Tag Archives: Boston

Ever Changing

I wrote the following rhetoric years back. And although I am no longer in this particular situation I still feel I made some valid observations. I am prone to eloquent exaggeration, but mainly I speak the truth as I see it. I hope you enjoy it.

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How blissful a child’s ignorance of the world in which adults live is. It is something I’ve come to truly envy.

As my mother would proudly explain, when asked what I wanted to be when I grew up, I would beam and say that “I was never going to grow up because I was going to Neverneverland to live with Peter Pan.” How easy life seemed back then?

At one point in every person’s life there comes a time when we must all take what is referred to as “a leap of faith.” Whether that “leap” is metaphoric or literal, that moment always reaches us whether early on in our youth or in adulthood. My “leap” has come to me at the age of twenty-five. I look to the future –more importantly –my future and feel that there is cause for great trepidation because it isn’t spelled out to me in a clear path. I never truly knew I possessed this quality until I heard my sister describing and explaining me to one of her friends, but I was hit with the realization that this description had me spot on! I don’t like being out of control. I don’t like not knowing how something is going to turn out or not having a plan or a back-up plan.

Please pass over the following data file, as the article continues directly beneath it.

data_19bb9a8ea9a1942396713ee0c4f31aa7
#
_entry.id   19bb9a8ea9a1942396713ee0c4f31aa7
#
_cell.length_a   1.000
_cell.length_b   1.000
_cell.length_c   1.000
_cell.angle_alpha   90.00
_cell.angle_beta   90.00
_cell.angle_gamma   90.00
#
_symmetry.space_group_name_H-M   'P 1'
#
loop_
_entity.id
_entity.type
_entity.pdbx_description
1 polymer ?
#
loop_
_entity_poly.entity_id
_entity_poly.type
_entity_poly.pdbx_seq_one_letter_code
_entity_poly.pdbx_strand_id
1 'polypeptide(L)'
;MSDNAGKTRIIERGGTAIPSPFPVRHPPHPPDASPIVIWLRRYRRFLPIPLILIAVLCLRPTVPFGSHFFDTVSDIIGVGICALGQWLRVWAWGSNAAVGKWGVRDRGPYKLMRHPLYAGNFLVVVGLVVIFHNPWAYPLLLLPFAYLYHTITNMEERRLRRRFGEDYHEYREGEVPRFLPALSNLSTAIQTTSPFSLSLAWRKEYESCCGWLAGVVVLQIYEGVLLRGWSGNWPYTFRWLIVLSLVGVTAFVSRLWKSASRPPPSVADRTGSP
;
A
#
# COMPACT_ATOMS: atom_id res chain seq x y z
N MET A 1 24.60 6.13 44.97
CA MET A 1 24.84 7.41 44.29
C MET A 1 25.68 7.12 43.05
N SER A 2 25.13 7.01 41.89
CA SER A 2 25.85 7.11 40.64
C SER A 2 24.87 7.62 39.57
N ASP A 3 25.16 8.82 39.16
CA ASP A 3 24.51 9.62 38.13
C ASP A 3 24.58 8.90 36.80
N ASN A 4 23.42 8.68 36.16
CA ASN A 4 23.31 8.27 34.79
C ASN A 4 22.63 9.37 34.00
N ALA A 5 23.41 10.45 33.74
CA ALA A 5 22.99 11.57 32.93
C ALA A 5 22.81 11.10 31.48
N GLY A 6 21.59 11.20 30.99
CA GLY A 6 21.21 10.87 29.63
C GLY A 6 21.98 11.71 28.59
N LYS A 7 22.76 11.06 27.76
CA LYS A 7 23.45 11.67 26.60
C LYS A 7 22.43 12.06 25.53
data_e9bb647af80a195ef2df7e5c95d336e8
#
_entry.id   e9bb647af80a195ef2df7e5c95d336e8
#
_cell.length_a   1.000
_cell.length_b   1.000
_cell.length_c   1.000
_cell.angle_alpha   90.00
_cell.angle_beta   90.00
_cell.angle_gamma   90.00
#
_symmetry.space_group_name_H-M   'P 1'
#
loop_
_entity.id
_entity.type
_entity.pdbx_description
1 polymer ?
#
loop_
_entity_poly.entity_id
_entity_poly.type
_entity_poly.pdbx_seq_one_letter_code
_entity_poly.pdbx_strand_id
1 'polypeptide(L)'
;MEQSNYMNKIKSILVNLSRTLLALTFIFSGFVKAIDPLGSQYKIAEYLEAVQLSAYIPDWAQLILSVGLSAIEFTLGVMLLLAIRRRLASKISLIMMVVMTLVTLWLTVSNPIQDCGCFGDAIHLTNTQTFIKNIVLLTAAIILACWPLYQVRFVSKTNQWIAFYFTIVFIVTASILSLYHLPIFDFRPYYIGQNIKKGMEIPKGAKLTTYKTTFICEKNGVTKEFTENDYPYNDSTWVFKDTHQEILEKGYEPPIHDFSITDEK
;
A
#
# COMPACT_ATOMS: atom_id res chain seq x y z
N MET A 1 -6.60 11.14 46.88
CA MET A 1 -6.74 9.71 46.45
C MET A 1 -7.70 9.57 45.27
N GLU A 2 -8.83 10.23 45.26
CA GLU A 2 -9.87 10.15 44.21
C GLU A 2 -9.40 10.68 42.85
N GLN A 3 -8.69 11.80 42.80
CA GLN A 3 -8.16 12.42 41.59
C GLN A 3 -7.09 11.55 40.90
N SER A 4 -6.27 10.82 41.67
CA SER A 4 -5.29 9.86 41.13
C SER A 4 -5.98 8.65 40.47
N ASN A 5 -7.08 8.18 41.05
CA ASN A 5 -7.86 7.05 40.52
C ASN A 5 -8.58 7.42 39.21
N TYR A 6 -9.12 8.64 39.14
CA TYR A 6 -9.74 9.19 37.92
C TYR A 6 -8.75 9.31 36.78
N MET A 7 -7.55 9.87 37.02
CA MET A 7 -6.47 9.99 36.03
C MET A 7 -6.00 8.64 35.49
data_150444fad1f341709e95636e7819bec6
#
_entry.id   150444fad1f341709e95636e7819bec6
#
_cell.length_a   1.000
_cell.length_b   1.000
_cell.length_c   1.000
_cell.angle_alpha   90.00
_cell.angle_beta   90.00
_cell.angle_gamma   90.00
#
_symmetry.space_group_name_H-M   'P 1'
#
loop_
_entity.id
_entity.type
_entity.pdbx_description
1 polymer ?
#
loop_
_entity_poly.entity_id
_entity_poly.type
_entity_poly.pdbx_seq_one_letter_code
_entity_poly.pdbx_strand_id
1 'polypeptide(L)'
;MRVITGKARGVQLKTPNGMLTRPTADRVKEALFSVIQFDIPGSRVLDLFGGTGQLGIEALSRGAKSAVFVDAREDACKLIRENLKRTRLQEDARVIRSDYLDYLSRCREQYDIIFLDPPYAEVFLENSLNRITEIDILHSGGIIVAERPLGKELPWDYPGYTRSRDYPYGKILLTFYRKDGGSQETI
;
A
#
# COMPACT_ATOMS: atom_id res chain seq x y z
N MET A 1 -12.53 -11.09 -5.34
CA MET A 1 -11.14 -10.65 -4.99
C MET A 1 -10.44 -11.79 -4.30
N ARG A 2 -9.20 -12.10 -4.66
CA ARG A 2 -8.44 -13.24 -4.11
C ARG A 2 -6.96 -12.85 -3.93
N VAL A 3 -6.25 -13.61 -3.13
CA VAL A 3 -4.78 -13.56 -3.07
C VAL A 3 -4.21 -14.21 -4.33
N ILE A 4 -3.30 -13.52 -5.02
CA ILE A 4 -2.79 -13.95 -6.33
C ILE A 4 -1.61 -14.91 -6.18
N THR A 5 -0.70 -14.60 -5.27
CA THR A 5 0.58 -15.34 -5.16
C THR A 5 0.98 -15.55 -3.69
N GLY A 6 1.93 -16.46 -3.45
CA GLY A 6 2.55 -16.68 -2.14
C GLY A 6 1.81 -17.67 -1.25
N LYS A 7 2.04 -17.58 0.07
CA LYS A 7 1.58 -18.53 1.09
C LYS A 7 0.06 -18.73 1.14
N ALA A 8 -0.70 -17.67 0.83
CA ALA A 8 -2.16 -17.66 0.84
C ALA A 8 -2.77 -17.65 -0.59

Thus, the cause for my trepidation. There are always two choices in life: to do or to not do. How does one decide? I have reached a fork in my road. To continue on path the current path would lead to much the same environment I am currently in, only to accentuate the current situation with further knowledge of my bosses’ utter lack of respect toward me and to continue to allow them to insult me daily. As tempting as the situation surely seems I can assure you it is far worse. The other tine on the fork leads down a much more exciting path. One that removes me from my hometown and immerses me into an unfamiliar town, jobless and a mountain of debt the last fork had caused me to accrue.

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On a side note, I no longer feel such heavy anxiety that I don’t have everything planned out. I met someone who had such a nonchalant way of looking at the world and I’ve since adopted a few of his philosophies. He has become a hero of sorts. I’ve discovered how to enjoy my life without the feeling as if I must have all the answers before I even start. I’ve often since said “Life is in the mess.” And I truly believe it. I have had some of the best times in my life since by simply being in the now and enjoying the adventure that it brings.